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The Democratic Unionist Party (DUP) has said it will not support the Withdrawal Agreement. Open Europe's David Shiels looks at the implications of the party's statement.
28 March 2019
The announcement by the Democratic Unionist Party (DUP) that it will not support the Withdrawal Agreement comes as a major blow to the Government’s chances of getting the Brexit deal through Parliament. In a statement released on Wednesday night, the DUP said that while the party had been having “good discussions” with the Government and “progress on domestic legislation has been made,” the “necessary changes we seek to the backstop have not been secured between the Government and the European Union.”
As always with the DUP, the text of the statement demands close inspection. The party did not completely rule out re-engaging with the Government but the nature of the statement – and the tone of the television interviews with party leader Arlene Foster – suggested this was a decisive and purposeful intervention. Several points are worth noting. First, the statement made mention of progress on “domestic legislation,” thought to be a reference to the “Stormont Lock” or the role which would be played by the Northern Ireland Assembly under the backstop. This is something which has been discussed by Open Europe previously, and a commitment to flesh out a role for Stormont was promised by the Prime Minister as far back as November 2018. While the EU has always said that this is purely a domestic UK commitment, the DUP sees it as a promise made by both sides under the December 2017 Joint Report. The Government should at least publish its proposals for the Stormont Lock – setting out the proposal as it would appear in the Withdrawal Agreement Bill – and explore the possibility of having it enshrined in an international agreement with the EU. This might persuade the DUP that the commitments of December 2017 have been honoured.
Another point to note is that the DUP’s relationship with the Government has not been helped by uncertainty over the Conservative party leadership. The Spectator’s political editor James Forsyth recently reported that DUP MPs were unsettled by conversations with some of the would-be backbench leadership contenders, raising doubts about whether a future Prime Minister would feel bound by any all-UK commitments made by Theresa May. Where Conservative Brexiteers hope for a more vigorous approach to the next phase of the negotiations, the DUP is clearly worried that Theresa May’s commitment to close alignment with the EU under the backstop could be undermined by a potential successor.
What happens now? One possibility is that the continued stalemate in Parliament will lead to a General Election. This is not something that the DUP wants. The party is vulnerable to losing seats and could be squeezed out of its influential king-maker role in the House of Commons. The DUP has reason to be concerned about the possibility of a Government led by Jeremy Corbyn on the one hand, and a majority Conservative Government on the other. But the party might feel that the risk of an election is one worth taking. Unionists from Northern Ireland are aware that their position of influence in the Westminster Parliament is precarious. A future Conservative Government could opt for a Brexit outcome which sees further divergence between Great Britain and Northern Ireland – but this remains a possibility under the terms of the present Withdrawal Agreement. For as long as that is the case, it is better from the point of view of the DUP’s home audience that it does not formally endorse the current Brexit deal. Unless the party can take ownership of the Agreement, there is no political advantage in supporting it.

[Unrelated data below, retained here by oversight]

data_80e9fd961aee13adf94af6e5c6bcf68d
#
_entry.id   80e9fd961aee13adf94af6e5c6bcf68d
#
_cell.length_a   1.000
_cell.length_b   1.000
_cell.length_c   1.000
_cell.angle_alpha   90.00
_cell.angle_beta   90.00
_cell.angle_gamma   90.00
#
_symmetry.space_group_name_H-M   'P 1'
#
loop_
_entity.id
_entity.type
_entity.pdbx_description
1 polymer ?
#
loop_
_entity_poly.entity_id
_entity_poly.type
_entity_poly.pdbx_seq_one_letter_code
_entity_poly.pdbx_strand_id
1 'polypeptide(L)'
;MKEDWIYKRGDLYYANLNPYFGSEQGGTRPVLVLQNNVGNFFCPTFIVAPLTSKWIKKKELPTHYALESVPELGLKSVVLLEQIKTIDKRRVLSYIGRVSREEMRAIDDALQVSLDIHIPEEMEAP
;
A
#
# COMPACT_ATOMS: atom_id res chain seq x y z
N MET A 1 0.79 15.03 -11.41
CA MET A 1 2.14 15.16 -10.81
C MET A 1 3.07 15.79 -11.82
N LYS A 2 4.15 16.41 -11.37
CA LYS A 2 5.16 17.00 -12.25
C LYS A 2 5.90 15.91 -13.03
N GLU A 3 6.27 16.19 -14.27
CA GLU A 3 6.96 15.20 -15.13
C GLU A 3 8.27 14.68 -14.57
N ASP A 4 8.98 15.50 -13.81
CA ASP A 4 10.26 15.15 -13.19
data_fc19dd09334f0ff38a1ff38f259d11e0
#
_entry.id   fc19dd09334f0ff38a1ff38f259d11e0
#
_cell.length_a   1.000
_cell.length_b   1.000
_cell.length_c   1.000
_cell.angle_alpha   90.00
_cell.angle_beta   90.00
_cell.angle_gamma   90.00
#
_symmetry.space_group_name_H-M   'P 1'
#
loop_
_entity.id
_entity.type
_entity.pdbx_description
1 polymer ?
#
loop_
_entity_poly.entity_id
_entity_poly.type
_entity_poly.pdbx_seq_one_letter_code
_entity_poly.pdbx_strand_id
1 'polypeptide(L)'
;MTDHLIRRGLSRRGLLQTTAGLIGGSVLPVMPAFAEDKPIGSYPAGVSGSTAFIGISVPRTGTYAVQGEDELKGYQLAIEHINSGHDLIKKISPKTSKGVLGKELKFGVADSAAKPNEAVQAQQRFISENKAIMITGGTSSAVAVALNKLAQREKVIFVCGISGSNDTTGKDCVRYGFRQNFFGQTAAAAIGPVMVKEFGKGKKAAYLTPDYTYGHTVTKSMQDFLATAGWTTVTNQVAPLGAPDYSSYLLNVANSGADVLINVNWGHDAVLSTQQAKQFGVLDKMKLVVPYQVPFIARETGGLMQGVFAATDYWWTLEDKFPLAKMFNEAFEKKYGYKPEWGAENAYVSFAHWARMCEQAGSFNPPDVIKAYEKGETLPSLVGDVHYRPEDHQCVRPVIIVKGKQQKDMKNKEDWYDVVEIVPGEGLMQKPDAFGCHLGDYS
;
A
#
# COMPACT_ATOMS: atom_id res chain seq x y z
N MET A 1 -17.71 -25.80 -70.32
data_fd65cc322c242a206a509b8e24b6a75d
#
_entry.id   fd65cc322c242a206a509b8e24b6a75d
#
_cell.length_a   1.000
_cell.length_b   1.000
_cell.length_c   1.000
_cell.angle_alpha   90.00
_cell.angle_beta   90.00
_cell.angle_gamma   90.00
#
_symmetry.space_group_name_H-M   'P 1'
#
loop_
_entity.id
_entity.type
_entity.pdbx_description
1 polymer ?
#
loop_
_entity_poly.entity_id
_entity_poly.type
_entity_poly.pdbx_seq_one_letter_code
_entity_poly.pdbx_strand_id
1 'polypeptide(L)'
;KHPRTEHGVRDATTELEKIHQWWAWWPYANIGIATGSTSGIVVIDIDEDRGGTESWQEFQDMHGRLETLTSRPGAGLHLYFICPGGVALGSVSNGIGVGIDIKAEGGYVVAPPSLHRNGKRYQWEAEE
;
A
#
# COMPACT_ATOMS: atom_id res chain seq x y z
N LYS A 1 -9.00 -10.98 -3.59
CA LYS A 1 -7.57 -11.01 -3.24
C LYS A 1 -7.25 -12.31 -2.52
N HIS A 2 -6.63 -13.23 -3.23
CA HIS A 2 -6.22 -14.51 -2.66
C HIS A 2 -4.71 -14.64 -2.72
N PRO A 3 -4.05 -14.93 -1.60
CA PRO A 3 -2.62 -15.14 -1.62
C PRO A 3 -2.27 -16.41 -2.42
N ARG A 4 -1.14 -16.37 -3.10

Another possibility is that the DUP might pivot towards a softer Brexit. Until now, the party has taken the view that Brexit means leaving the single market and the customs union. When a recent report in The Times suggested that the party would be willing to accept a Norway-style model, it was rebutted immediately by the DUP leadership. But there is a difference between promoting an outcome and accepting it as a fait accompli. In her Sky News interview on Wednesday, Arlene Foster referred to the fact that there were “conversations going on around a range of deals,” noting also that “it has been made clear by Parliament that they are not in favour of a No Deal scenario.” In the indicative votes on Wednesday night, the party abstained on the options of EEA/EFTA and Common Market 2.0. Without reading too much between the lines, it is possible to interpret this as a signal that the DUP could accept one of the softer options – although even if Parliament voted for the option of Common Market 2.0 this would not obviate the need for the backstop in the Withdrawal Agreement, as that outcome still needs to be negotiated with the EU.
Finally, the DUP leader has now acknowledged the differences between her party and the Conservative Brexiteers in Parliament, and this may mean that the party is prepared to distance itself from the European Research Group (ERG) in pursuit of a different outcome. As Foster put it, “Brexit is incredibly important for me as well, but it is not the most important issue. The most important issue for me, for the Democratic Unionist Party, for our ten MPs, is the preservation of our Union.” Her colleague, the MP Jim Shannon, made a similar point about the distinction between the DUP and the ERG in a BBC interview earlier this week.
What is clear is that the Government has not yet pulled out all the stops to persuade the DUP that the backstop does not represent a threat to the Union. Until it does so the party will not vote for the Withdrawal Agreement.